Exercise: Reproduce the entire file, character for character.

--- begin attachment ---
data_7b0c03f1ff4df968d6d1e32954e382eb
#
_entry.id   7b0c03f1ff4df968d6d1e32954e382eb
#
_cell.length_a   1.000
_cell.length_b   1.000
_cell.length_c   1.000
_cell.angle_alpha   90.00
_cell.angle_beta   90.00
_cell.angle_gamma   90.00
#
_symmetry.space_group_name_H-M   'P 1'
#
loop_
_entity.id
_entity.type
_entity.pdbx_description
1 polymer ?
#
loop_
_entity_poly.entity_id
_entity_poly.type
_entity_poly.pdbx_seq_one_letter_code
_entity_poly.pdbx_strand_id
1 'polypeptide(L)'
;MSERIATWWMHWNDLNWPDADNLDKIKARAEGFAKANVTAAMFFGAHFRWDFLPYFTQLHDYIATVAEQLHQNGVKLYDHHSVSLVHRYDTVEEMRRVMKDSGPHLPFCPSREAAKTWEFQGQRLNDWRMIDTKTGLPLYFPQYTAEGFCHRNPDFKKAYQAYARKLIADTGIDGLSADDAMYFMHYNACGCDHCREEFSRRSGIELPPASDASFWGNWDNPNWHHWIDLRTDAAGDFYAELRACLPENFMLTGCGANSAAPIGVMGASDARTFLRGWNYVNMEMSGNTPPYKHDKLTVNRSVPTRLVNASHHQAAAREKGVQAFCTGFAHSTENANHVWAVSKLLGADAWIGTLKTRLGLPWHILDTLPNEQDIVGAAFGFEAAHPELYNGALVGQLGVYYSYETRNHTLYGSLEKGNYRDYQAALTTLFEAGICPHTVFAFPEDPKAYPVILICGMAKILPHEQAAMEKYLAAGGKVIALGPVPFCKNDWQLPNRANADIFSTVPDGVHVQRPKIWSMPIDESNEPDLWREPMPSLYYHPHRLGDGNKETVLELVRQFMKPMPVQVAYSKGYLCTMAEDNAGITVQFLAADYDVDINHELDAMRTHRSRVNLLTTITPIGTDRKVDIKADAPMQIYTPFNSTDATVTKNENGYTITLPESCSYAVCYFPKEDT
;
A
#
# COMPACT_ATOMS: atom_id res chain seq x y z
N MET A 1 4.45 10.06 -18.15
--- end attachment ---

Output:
data_7b0c03f1ff4df968d6d1e32954e382eb
#
_entry.id   7b0c03f1ff4df968d6d1e32954e382eb
#
_cell.length_a   1.000
_cell.length_b   1.000
_cell.length_c   1.000
_cell.angle_alpha   90.00
_cell.angle_beta   90.00
_cell.angle_gamma   90.00
#
_symmetry.space_group_name_H-M   'P 1'
#
loop_
_entity.id
_entity.type
_entity.pdbx_description
1 polymer ?
#
loop_
_entity_poly.entity_id
_entity_poly.type
_entity_poly.pdbx_seq_one_letter_code
_entity_poly.pdbx_strand_id
1 'polypeptide(L)'
;MSERIATWWMHWNDLNWPDADNLDKIKARAEGFAKANVTAAMFFGAHFRWDFLPYFTQLHDYIATVAEQLHQNGVKLYDHHSVSLVHRYDTVEEMRRVMKDSGPHLPFCPSREAAKTWEFQGQRLNDWRMIDTKTGLPLYFPQYTAEGFCHRNPDFKKAYQAYARKLIADTGIDGLSADDAMYFMHYNACGCDHCREEFSRRSGIELPPASDASFWGNWDNPNWHHWIDLRTDAAGDFYAELRACLPENFMLTGCGANSAAPIGVMGASDARTFLRGWNYVNMEMSGNTPPYKHDKLTVNRSVPTRLVNASHHQAAAREKGVQAFCTGFAHSTENANHVWAVSKLLGADAWIGTLKTRLGLPWHILDTLPNEQDIVGAAFGFEAAHPELYNGALVGQLGVYYSYETRNHTLYGSLEKGNYRDYQAALTTLFEAGICPHTVFAFPEDPKAYPVILICGMAKILPHEQAAMEKYLAAGGKVIALGPVPFCKNDWQLPNRANADIFSTVPDGVHVQRPKIWSMPIDESNEPDLWREPMPSLYYHPHRLGDGNKETVLELVRQFMKPMPVQVAYSKGYLCTMAEDNAGITVQFLAADYDVDINHELDAMRTHRSRVNLLTTITPIGTDRKVDIKADAPMQIYTPFNSTDATVTKNENGYTITLPESCSYAVCYFPKEDT
;
A
#
# COMPACT_ATOMS: atom_id res chain seq x y z
N MET A 1 4.45 10.06 -18.15